In Chicago last summer, the parent company of Nabisco announced it would stop baking Oreo cookies on the city’s Southwest Side. It would mean 600 jobs lost to a plant in Mexico.
Since then, workers have continued to fight for those jobs, and their fight has become a symbol of the loss of American jobs.
But former workers at the plant, and their union, aren’t giving up.
A second-floor apartment across the street from the Nabisco plant at 73rd Street and Kedzie Avenue is the organizing headquarters for the workers. It’s strewn with union campaign literature and signs criticizing Mondelez, the parent company of Nabisco.
Nabisco was at one time the world’s largest bakery, and it still makes a lot of familiar products found in kitchen cabinets. Before the layoff announcement, the bakery employed 1,200 people.
Anthony Jackson and Michael Smith were two of those who received pink slips. They are now are part of the Nabisco 600 Tour. The two men and one other laid-off employee travel around the country, urging union workers, politicians and community members to boycott Nabisco products made in Mexico.
They also do what they call store actions.
“We go to a grocery store or a convenience store and we’ll just check the labels, check to see if they have made-in-America products as well as made-in-Mexico products. And if so we’ll talk to the manager and see if vendors can only send in made-in-America products, but also we’ll speak to customers who may be in that aisle and make them more educated,” said Jackson, a 40-year-old veteran.
The Bakery, Confectionery, Tobacco Workers and Grain Millers International Union represents Nabisco workers. Since the “check the label” campaign was launched six months ago, organizers say millions of other union workers have signed on.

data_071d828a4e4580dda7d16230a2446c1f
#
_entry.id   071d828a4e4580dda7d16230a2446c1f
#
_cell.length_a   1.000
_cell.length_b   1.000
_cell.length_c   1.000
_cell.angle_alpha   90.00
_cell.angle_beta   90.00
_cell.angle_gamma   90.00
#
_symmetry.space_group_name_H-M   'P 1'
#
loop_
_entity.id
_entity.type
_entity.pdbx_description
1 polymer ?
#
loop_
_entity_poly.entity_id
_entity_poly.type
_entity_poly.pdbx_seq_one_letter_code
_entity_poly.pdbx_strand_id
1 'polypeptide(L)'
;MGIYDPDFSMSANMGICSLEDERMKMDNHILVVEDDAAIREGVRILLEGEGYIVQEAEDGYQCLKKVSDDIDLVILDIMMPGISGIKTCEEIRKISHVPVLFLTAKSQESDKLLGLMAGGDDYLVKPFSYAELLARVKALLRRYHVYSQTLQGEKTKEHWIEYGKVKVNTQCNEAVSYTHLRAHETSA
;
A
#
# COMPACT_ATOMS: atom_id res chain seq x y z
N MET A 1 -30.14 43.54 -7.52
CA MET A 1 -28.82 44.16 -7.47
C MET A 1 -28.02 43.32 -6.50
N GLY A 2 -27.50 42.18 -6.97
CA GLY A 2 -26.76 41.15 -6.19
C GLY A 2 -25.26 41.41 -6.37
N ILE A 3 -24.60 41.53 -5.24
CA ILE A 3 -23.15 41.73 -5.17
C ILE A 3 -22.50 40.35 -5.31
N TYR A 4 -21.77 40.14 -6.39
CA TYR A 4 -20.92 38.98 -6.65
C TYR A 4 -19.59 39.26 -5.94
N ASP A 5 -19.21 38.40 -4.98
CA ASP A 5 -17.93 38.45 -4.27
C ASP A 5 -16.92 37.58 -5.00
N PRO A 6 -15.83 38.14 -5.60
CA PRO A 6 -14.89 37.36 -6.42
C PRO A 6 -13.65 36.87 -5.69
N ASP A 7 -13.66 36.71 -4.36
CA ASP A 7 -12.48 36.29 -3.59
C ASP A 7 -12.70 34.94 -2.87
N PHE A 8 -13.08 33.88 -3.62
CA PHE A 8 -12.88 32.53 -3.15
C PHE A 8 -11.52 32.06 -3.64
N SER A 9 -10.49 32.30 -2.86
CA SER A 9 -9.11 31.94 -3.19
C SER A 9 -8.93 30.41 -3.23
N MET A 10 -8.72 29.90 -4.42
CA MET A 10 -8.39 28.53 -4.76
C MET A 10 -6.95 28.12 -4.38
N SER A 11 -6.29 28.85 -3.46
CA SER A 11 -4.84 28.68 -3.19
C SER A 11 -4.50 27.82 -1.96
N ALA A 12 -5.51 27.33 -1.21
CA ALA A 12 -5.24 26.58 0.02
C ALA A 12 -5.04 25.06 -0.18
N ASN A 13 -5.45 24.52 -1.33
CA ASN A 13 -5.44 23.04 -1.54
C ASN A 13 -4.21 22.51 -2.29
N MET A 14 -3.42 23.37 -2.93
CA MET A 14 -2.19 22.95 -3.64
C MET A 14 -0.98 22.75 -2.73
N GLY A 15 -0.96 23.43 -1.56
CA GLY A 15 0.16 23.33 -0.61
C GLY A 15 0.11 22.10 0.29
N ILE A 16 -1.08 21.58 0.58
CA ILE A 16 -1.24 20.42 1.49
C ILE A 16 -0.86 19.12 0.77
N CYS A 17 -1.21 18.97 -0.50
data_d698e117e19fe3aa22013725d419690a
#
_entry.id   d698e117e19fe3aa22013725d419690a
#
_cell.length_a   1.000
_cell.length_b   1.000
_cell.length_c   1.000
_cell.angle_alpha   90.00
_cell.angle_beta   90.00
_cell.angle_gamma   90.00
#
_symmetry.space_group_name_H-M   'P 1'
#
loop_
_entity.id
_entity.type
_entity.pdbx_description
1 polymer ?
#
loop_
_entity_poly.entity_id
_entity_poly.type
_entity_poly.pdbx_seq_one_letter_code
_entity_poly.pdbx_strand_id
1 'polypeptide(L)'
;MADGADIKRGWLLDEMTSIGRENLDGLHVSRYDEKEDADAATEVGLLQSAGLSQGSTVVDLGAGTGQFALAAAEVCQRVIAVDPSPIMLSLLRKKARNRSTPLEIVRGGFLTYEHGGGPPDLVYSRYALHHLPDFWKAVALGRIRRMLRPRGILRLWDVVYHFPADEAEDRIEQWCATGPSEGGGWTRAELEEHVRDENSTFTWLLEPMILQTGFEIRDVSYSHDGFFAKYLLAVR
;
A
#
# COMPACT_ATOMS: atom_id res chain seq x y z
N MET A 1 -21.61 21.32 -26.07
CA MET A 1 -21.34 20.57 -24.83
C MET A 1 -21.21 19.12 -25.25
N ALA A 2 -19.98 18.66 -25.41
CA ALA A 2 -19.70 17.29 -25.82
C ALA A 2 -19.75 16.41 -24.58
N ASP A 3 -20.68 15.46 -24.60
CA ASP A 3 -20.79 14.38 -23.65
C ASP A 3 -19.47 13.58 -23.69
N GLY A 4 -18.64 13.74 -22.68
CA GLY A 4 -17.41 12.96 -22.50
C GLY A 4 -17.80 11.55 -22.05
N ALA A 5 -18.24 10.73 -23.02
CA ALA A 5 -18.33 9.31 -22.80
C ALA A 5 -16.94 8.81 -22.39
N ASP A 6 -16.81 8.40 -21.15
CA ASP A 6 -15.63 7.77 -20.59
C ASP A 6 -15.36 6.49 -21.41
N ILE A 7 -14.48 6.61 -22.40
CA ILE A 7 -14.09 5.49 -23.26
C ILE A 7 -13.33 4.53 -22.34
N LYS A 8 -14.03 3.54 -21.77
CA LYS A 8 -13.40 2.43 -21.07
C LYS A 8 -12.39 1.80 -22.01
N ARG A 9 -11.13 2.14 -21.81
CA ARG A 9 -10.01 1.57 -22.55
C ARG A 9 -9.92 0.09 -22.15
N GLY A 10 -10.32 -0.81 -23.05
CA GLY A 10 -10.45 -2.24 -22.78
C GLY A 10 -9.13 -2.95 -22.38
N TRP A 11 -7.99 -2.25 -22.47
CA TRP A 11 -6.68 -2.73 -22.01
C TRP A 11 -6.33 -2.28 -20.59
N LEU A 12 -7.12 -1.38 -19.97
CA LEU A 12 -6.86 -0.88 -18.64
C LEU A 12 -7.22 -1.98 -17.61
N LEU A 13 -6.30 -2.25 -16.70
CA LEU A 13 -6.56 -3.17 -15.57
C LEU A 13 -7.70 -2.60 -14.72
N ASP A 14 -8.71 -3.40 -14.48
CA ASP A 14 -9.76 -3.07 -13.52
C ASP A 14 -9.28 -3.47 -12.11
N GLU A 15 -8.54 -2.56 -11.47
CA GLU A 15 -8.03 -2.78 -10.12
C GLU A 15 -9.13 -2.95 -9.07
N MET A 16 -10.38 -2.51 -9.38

Smith said the fight is national because the stakes are so high.
“This is definitely a race to the bottom and not a good scenario for working people in America,” Smith said.
Jackson lives in the Englewood neighborhood — whose violence and unemployment are often highlighted in national coverage of Chicago’s violence.
“I see the direct correlation between unemployment and crime. For me, it’s bigger than stopping Mondelez,” Jackson said. “When they took jobs out of here, they took jobs from Englewood, West Woodlawn, areas that have big problems with violence right now.”
Elce Redmond is a union organizer. He said 300 union workers got pink slips; 91 of those workers were called back. He considers this is measured success.
“Oreo, to Mondelez, is their billion-dollar cookie, sort of iconic brand,” Redmond said. “What we have done is attached Mondelez’ name to the destruction of living-wage jobs in the city of Chicago.”
Laurie Guzzinati is a Mondelez spokeswoman. She said the 600 lost jobs aren’t all from the baker’s union and acknowledged 91 of the 300 laid-off union workers have been recalled because of retirements.
But she brushes aside the idea that the union’s anti-Mondelez campaign had anything to do with it.
“We have no indication that the activities have had any impact on our business,” she said.
But there’s no denying the loss of Nabisco jobs to Mexico has hit home — in this country and beyond. Even presidential candidates have noted it. Republican Donald Trump has blasted Mondelez for the job losses. And Democrat Hillary Clinton met with Nabisco workers. She called Mondelez CEO Irene Rosenfeld in an attempt to persuade her not to move jobs.
Just this week a couple dozen protesters rallied on Sheridan Road in the North Shore. They were in front of Rosenfeld’s house chanting, “I believe we will win.”
Workers gathered for a global food summit in Chicago this month to discuss Nabisco and Mondelez.
“The reason we that need a global presence is because workers are under pressure all over the globe from Mondelez with their drive to increase profits. And these workers are being adversely affected with that,” said Joe Clark, who flew in from the UK and is with a union representing European Mondelez workers.
The International Union of Food workers was here to brainstorm about global actions against Mondelez. They didn’t tip their hand. But they let it be known they plan to keep on building an effort to keep jobs at home. As they left Sheridan Road, they chanted “We will be back.”
This story is part of “A Nation Engaged,” an ongoing project among NPR and member stations. This week we are exploring the state of economic opportunity in America.